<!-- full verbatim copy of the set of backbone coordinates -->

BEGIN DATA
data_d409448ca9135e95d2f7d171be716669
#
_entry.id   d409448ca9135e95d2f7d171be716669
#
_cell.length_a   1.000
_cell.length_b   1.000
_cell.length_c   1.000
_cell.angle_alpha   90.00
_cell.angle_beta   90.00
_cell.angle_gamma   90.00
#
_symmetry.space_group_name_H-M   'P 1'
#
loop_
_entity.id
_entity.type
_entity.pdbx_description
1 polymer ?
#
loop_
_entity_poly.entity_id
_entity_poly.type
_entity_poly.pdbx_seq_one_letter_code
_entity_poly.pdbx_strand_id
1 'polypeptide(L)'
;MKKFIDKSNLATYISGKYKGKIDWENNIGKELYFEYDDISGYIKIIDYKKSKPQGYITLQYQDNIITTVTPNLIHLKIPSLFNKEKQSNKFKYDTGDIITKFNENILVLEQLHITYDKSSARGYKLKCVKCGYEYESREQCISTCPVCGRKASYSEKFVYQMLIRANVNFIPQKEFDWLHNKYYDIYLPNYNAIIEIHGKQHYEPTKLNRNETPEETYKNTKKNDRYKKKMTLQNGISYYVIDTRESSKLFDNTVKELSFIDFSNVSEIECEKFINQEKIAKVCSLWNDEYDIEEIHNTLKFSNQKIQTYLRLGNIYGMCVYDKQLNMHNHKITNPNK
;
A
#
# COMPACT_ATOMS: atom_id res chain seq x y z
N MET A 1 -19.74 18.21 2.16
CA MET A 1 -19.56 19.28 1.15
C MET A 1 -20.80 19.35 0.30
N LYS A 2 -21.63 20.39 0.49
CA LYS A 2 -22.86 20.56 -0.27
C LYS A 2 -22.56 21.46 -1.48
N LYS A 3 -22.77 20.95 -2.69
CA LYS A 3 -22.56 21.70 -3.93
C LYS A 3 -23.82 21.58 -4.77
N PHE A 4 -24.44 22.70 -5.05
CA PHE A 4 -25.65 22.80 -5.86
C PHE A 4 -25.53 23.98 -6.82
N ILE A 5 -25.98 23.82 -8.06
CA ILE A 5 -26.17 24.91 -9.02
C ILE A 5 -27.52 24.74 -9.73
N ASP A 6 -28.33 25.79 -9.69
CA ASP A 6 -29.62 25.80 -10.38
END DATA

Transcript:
data_d409448ca9135e95d2f7d171be716669
#
_entry.id   d409448ca9135e95d2f7d171be716669
#
_cell.length_a   1.000
_cell.length_b   1.000
_cell.length_c   1.000
_cell.angle_alpha   90.00
_cell.angle_beta   90.00
_cell.angle_gamma   90.00
#
_symmetry.space_group_name_H-M   'P 1'
#
loop_
_entity.id
_entity.type
_entity.pdbx_description
1 polymer ?
#
loop_
_entity_poly.entity_id
_entity_poly.type
_entity_poly.pdbx_seq_one_letter_code
_entity_poly.pdbx_strand_id
1 'polypeptide(L)'
;MKKFIDKSNLATYISGKYKGKIDWENNIGKELYFEYDDISGYIKIIDYKKSKPQGYITLQYQDNIITTVTPNLIHLKIPSLFNKEKQSNKFKYDTGDIITKFNENILVLEQLHITYDKSSARGYKLKCVKCGYEYESREQCISTCPVCGRKASYSEKFVYQMLIRANVNFIPQKEFDWLHNKYYDIYLPNYNAIIEIHGKQHYEPTKLNRNETPEETYKNTKKNDRYKKKMTLQNGISYYVIDTRESSKLFDNTVKELSFIDFSNVSEIECEKFINQEKIAKVCSLWNDEYDIEEIHNTLKFSNQKIQTYLRLGNIYGMCVYDKQLNMHNHKITNPNK
;
A
#
# COMPACT_ATOMS: atom_id res chain seq x y z
N MET A 1 -19.74 18.21 2.16
CA MET A 1 -19.56 19.28 1.15
C MET A 1 -20.80 19.35 0.30
N LYS A 2 -21.63 20.39 0.49
CA LYS A 2 -22.86 20.56 -0.27
C LYS A 2 -22.56 21.46 -1.48
N LYS A 3 -22.77 20.95 -2.69
CA LYS A 3 -22.56 21.70 -3.93
C LYS A 3 -23.82 21.58 -4.77
N PHE A 4 -24.44 22.70 -5.05
CA PHE A 4 -25.65 22.80 -5.86
C PHE A 4 -25.53 23.98 -6.82
N ILE A 5 -25.98 23.82 -8.06
CA ILE A 5 -26.17 24.91 -9.02
C ILE A 5 -27.52 24.74 -9.73
N ASP A 6 -28.33 25.79 -9.69
CA ASP A 6 -29.62 25.80 -10.38